We've already seen the viability of comics in the bookstore market here as they continue to embrace graphic novels. Big box retailers are also important - and America is showing signs of progress there. Here in France they help comics get the level of cultural penetration they need to go from niche industry to popular art.

But this kind of distribution is only the first step. Obviously, I'm a massive advocate for digital. The internet is one big part of the equation that the traditional print comics industry - not just in America, but in Europe, too - has left unexplored. Instead, they've let the web be the domain of webcomics, or limited their ventures to proprietary apps like Marvel's Marvel Unlimited or closed platforms such as Comixology. There's still a lot to be done there.

But beyond these platforms there are opportunities for greater innovation. If your comic is likely to appeal to a fantasy audience bring it to a Renaissance Faire. If you're targeting kids, consider getting to libraries, mommy bloggers, or PTAs. Don't only target pre-existing readers of comics.

Only working from the same pool we've had for years is a great way to perpetuate the bottleneck and not solve anything.

Instead, we need to work outside the system and innovate. And we need to develop formats that will allow us to more easily engage with audiences outside the Direct Market - whether they lie in reach of the usual suspects like bookstores and big box retailers, or in alternative audiences that have yet to be explored.

The Format for Success

The American comic format has been, for quite a while, very limited.

That's changed a bit recently as webcomics have embraced new formats digitally and brought their work to print.

But for the most part American comics are tied to a pretty stagnant format, both in the production of the books themselves and the overall release. We often produce at the same size and we maintain our monthly release format.

This is unsustainable, especially if we want to widen the net we cast with the comics we create.

Our serialization may work for the Direct Market comic stores but I think it's hoping for too much that other stores will adapt in the same way - or that even if they do, the model will work.

Instead, I think it's up to us to do as much as possible to make our stories easier to distribute to these other markets. This means focusing on collected editions - Trades and Original Graphic Novels - rather than monthly singles. Beyond the unfamiliarity of the format, it's also just a poor product with a different margin to manage.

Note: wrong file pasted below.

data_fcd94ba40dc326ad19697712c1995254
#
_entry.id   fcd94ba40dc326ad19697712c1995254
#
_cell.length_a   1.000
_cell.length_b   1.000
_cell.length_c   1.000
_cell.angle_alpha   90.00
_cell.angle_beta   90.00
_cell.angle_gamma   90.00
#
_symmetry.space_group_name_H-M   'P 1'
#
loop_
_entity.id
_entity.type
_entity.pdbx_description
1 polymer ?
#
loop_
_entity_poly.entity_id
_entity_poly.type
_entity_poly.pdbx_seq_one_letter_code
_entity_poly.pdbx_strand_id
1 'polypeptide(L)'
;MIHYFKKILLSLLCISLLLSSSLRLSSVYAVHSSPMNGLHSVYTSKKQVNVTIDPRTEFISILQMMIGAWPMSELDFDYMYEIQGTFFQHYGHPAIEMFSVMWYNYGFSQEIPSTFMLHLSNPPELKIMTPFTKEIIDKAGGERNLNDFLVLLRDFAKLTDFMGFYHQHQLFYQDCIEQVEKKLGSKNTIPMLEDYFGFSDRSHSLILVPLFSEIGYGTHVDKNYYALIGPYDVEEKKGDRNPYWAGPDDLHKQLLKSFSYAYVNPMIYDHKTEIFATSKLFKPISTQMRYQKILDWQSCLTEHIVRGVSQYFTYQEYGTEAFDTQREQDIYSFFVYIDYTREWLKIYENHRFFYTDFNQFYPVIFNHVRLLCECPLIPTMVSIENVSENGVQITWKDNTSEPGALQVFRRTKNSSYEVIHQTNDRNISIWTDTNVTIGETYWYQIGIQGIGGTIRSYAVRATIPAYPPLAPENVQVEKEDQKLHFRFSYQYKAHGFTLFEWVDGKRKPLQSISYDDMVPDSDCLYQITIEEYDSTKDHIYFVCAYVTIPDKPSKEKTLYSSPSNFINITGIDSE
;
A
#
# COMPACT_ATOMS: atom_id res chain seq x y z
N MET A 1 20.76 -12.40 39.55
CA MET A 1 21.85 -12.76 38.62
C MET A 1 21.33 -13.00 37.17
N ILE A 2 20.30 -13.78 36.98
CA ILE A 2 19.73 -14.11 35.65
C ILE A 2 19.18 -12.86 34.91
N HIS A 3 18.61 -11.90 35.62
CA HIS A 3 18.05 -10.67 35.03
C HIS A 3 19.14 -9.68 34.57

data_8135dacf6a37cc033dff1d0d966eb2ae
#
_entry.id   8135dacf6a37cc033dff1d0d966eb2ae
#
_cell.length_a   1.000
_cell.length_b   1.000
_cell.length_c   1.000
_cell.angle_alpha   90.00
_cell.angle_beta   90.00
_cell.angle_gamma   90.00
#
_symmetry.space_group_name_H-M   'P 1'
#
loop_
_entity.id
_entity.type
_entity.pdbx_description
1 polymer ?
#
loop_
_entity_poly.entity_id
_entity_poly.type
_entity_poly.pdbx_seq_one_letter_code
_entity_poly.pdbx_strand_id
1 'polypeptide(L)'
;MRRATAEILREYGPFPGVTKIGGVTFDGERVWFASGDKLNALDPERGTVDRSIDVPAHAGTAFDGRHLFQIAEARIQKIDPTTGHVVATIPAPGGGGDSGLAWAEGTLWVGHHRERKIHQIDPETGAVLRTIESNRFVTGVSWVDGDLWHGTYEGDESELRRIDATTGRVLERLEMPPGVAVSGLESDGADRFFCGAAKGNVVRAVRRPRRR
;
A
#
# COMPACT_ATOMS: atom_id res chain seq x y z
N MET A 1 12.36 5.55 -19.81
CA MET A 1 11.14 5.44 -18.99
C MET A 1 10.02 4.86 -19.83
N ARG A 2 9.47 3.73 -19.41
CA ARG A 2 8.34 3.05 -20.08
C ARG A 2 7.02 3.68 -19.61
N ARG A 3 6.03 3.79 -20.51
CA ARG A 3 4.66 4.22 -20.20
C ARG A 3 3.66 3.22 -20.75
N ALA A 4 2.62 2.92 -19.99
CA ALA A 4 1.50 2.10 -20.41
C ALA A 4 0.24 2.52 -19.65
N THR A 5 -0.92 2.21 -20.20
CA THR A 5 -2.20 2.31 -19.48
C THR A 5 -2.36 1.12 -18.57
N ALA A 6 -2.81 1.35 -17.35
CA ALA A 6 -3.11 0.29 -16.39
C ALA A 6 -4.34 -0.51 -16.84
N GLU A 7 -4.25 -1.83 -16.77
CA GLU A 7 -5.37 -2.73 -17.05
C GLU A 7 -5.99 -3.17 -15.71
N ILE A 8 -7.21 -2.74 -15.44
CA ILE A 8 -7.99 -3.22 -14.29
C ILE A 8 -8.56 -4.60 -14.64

For independents, especially, I think the tendency towards "floppy" one-shots, is a way we're costing ourselves success by the format we choose. With one-shots we're investing money into a product we can do little with after - if our intention is to earn anything back.

They need to be supported by longer plans and actual business strategy - perhaps collecting multiple one-shots unified by a single theme into a trade paperback. Or ignoring the physical and focusing on the digital.

Or, going a step further, learning from the Franco-Belgian industry, and investing in 48-60 page original graphic novels. I'd love to see this format explored more in the states and I've come around to thinking it's extremely important for independent creators.

Not only is it simpler than producing a limited series - the shortest of which are 3 issues, so longer than these graphic novels - but it's also a more complete product than the standard American one-shot.

When collected, they provide a story from start to finish, and can be bound and collected either into a softcover or hardcover.

We've seen projects like this that can work, like Ales Kot's Wild Children, a 64 page graphic novel. Regardless of why the book may have been successful the format did not prevent it from being so. And I don't think it was an exceptional case.

If more independent creators develop stories for this OGN format I think they will be pleased and surprised by the results.

Especially if they pair that with the bravery to challenge the standard production of comics. Not all comics need to be the same size. European Albums vary a lot in size and preferences around size here tend to come from publishers, rather than retailers.